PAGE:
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ANZ economists have raised their forecast of house price growth and now see a 4% rise for the second half of this year


By David Hargreaves

The housing market could be set to see the return of FOMO - the fear of missing out - but if so, it won't last, economists at the country's largest bank say.

In ANZ's latest Property Focus, ANZ economist Andre Castaing, senior economist Miles Workman and senior strategist David Croy said house prices have been moving higher at a steady pace, rising 0.7% in each of the last three months.

"Annualised, that’s a solid 8.7% p.a. While each of these monthly rises have only been slightly above our expectations, collectively, they show that the housing market has more momentum than we previously thought."

They've therefore revised up their near-term house price forecast upwards and now see prices lifting around 4% (previously 3%) over the second half of this year, with house prices rising at around their current pace until autumn next year.

"Applying our forecast for growth in the national house price index to the median sale price implies the median home selling for approximately $812,000 by Christmas, up from $780,000 currently."

The economists expect some of the house price growth will be caused by "animal spirits".

"With the market clearly having rounded the corner, FOMO could make a comeback," they said.

But not for long, they reckon.

"...We doubt it would last, given upside interest rate risks, and unemployment expected to rise. Our outlook is for annual house price inflation to come in around 5% over 2024, then moderate to around 3% in 2025.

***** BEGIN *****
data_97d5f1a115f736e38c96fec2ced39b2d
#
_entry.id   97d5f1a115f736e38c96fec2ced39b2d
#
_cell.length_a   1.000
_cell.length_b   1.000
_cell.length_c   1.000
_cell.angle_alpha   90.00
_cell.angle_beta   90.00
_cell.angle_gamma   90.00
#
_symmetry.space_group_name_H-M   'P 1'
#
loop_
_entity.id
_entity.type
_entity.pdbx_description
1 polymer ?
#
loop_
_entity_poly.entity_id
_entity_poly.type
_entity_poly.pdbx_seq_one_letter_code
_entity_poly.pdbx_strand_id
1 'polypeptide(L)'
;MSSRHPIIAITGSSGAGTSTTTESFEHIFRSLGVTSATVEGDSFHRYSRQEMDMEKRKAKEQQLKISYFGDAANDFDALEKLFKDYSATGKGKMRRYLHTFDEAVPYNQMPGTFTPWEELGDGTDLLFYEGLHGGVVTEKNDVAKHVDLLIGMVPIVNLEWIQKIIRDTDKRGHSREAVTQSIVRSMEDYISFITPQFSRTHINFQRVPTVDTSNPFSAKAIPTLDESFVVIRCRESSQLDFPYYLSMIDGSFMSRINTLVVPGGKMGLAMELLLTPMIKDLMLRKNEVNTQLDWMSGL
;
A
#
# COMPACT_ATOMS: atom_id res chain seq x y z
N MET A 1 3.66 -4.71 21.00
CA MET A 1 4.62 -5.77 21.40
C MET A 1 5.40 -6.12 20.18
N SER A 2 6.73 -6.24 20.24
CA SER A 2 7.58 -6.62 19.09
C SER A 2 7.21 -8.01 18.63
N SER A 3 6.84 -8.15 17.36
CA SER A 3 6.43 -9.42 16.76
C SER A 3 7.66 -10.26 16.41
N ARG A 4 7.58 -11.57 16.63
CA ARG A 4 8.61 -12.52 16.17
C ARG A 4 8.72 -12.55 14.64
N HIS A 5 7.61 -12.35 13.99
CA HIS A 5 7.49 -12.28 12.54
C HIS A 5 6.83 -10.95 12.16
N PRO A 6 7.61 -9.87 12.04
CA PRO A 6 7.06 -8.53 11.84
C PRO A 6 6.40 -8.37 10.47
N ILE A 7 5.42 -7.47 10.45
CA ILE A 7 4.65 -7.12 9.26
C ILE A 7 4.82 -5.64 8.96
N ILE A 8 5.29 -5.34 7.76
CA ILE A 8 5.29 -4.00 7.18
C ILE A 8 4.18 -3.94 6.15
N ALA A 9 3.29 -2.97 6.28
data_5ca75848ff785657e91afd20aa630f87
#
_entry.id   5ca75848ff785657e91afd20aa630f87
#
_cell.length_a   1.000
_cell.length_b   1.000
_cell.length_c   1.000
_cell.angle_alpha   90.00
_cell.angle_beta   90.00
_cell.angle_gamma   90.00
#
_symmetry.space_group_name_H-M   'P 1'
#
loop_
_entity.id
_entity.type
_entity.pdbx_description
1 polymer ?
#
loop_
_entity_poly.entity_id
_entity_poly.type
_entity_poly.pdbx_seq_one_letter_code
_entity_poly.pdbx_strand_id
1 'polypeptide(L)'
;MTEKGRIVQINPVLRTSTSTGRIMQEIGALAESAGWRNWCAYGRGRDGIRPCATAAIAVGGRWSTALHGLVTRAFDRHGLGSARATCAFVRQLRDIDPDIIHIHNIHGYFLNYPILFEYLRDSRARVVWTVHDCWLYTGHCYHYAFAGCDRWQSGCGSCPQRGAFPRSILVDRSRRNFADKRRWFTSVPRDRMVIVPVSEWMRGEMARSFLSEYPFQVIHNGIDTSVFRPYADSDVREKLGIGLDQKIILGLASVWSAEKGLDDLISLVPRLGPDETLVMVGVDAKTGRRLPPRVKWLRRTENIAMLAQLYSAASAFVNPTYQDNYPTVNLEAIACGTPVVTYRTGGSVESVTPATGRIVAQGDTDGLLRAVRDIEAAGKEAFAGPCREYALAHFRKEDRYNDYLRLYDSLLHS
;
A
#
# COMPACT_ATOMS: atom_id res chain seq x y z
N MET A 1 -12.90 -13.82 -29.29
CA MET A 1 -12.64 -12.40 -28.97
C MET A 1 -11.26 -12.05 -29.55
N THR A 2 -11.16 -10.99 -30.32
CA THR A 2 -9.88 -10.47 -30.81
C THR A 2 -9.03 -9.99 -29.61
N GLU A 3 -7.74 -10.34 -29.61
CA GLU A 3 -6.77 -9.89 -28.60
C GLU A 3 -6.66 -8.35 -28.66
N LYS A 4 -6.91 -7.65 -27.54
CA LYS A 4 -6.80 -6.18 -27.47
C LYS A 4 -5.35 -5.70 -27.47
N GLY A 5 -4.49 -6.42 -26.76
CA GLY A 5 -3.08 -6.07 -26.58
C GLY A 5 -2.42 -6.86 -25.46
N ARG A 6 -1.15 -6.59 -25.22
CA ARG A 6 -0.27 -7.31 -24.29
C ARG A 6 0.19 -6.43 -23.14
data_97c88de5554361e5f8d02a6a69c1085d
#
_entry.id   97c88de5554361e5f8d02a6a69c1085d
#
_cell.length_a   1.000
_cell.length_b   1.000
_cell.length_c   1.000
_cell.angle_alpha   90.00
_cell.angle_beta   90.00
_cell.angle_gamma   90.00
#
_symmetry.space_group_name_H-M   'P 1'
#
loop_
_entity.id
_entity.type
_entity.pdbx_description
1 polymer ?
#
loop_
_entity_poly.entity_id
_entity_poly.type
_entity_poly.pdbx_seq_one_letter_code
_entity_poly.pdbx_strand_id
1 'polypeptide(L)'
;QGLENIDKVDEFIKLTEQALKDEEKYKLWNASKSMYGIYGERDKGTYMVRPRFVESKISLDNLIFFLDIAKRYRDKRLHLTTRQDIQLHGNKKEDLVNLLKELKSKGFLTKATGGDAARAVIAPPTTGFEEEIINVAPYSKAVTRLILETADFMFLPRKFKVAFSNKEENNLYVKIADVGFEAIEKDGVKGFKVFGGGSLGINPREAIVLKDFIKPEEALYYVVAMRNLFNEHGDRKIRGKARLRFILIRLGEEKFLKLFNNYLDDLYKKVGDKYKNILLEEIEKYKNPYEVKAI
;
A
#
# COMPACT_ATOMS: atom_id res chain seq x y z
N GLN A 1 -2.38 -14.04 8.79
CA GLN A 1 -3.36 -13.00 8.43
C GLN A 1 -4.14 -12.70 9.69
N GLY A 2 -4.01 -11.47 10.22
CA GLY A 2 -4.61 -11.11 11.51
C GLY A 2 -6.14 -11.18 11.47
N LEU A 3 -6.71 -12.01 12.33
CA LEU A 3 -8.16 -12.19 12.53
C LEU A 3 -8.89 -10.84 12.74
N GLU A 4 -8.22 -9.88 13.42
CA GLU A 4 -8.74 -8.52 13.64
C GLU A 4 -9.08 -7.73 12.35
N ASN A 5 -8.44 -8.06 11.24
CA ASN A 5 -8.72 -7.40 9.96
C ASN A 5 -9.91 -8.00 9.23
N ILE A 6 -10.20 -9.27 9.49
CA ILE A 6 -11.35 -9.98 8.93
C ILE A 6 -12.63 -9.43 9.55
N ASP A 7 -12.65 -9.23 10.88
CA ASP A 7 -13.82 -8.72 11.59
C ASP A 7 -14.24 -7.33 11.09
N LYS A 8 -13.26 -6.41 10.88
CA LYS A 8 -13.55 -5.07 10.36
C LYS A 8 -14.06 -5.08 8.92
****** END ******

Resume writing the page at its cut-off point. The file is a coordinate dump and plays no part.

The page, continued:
"Once mortgage rates begin to subside, we expect house price growth to return to its long-run average of around 6% y/y. However, it should be noted that any forecast that far into the future is a best guess and should be interpreted as indicative only."

In noting the various uncertainties, the economists said that if the economy fails to slow sufficiently to cool core inflation, the Reserve Bank may be forced to respond with a higher Official Cash Rate (which is at 5.5% at the moment) than anyone is currently forecasting.

"And this would be expected to put the brakes on the housing market pronto."

Alternatively, if the labour market weakens significantly more than expected based on the monetary tightening we've already had, forced house sales may pick up just as prospective homeowners may find they don’t have the income security to enter the market or to upgrade their existing home.

"...At the end of the day, when it comes to the medium-term housing outlook the feedback loop between CPI inflation and house prices should be considered. That is, if upside housing pressures result in upside CPI inflation pressures, the RBNZ is likely to respond with hikes, stopping the housing upswing in its tracks. Be careful what you wish for."

In discussing the recent momentum in the housing market, the economists have noted the role of the first-home buyers.

"First-home buyers tend to be income-rich and asset poor. They tend to be younger and have well-paying jobs, but likely found the deposit required to purchase a house got ever more out of reach during the house price bubble of 2021.

"While house prices have been falling, these prospective buyers have been growing their deposits and may have been holding off buying in case house prices fell further.

"Now that house prices are 14.5% below their peaks, the deposit first-home buyers require is looking more attainable. For example, a home that was worth $700,000 in November 2021 will only sell on average for about $600,000 today, meaning that at an 80% loan-to-value ratio, the prospective buyer’s required deposit has shrunk from $140,000 to $120,000."

But the economists say there are also many first-home buyers whose incomes are not able to service a 7% mortgage rate, even if they have the necessary deposit.

"On the hypothetical $600,000 house from earlier, this mortgage would require $2,800 per month in interest payments with an 80% LVR [loan to value ratio]. This is double the $1,400 per month in interest payments needed in November [2021] to purchase a $700,000 house when mortgage rates were around 3%.

"In a nutshell, the constraint on first-home buyers entering the market has switched from deposit size to servicing cost as house prices have fallen and mortgage rates have risen."

This story was originally published on and has been republished here with permission.